© Reuters. File photo: Federal Reserve Chairman Jerome Powell attends the House of Representatives Financial Services Committee hearing on Capitol Hill in Washington, U.S., September 30, 2021. Al Drago/Pool via REUTERS/File Photo
Author: Jeff Mason and Howard Schneider
Washington (Reuters)-US President Joe Biden nominated Federal Reserve Chairman Jerome Powell on Monday for a second four-year term, enabling the former investment banker to continue the most important monetary policy reform since the 1970s and complete it Guide the economy out of the predicament and pandemic crisis.
The White House said that the other best candidate for the position, Fed Board Member Lyle Brainard will serve as vice chairman.
Combining the nominations, two monetary policy veterans and collaborators recently reformed the Fed’s policy, shifting the focus from the prominent focus on inflation established about 40 years ago to employment. Their challenge will be to maintain employment growth in the United States while ensuring that the recent strong inflation does not become entrenched.
“We have transformed from a stalled economy to an economy that leads the world in terms of economic growth,” Biden said in a speech with the nominee at the White House.
Biden cited Powell’s “sound leadership” to calm panic markets and his belief in a monetary policy that supports maximum employment, saying “I believe Jay is the right person to get us through the storm.”
He said that the United States is still dealing with the effects of pandemics, including inflation, but the country has made “great progress”, including adding nearly 6 million jobs and increasing wages since he was sworn in. The signs prove that the Federal Reserve of the United States.
“I respect Jay’s independence,” Biden said, speaking directly to critics of his Democratic Party who want him to compete with Republican Powell for the Democratic Party. “At a time when our economy is facing great potential and great uncertainty, we need the stability and independence of the Federal Reserve.”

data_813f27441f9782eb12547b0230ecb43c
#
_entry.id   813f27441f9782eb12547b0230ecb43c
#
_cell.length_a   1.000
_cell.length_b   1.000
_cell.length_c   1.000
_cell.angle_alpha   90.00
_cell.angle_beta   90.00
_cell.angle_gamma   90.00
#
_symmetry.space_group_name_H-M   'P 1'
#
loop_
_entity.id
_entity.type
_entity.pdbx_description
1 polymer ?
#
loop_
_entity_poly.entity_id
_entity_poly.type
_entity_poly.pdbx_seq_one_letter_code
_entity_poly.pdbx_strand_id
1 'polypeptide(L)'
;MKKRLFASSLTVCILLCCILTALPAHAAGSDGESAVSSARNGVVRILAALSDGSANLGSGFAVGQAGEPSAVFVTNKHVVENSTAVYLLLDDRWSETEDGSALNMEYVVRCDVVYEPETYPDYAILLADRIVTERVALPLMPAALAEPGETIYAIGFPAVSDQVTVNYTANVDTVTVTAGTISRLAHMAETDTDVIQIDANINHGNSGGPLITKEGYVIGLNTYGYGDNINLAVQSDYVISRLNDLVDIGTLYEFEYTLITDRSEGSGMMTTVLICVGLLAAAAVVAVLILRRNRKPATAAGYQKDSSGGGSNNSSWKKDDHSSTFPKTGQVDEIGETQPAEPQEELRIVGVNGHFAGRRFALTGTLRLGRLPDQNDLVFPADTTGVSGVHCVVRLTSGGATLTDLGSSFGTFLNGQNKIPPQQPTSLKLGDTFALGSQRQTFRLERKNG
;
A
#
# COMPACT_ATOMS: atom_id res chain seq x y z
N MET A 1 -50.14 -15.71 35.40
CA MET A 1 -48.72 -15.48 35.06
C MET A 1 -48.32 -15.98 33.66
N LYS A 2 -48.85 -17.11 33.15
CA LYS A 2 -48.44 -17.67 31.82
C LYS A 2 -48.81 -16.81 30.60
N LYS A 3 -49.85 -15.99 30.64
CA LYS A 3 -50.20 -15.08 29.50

Both Powell, 68, and Brainard, 59, need to be confirmed by the Senate for their leadership in the Fed. The Senate is currently controlled by Biden’s Democrats, but they are very divided. The President currently retains several other Federal Reserve positions, including the position of Vice Chairman of Supervision. He may fill these positions next month. These positions can be used to strengthen bank supervision, improve diversity, and do what his supporters urge. Other changes. For the Fed.
But for the Fed’s core monetary policy—managing inflation and setting interest rates when the economy reopens from a pandemic—Biden chose continuity.
“They are veterans and mature civil servants, and there is almost no difference between them,” said Adam Posen, director of the Peterson Institute for International Economics.
Powell, a moderate Republican promoted by former President Donald Trump, and Brainard, who served in the former Democratic administration, jointly “provided potentially non-partisan credibility for a more realistic assessment of the inflation risks facing the United States.”
This reassessment may mean that if the inflation that both parties have promised to fight proves to be more durable than expected, then interest rate hikes may come sooner or later.
“We know that high inflation will bring losses to families,” Powell said in a brief speech at the White House event where Biden announced his nomination.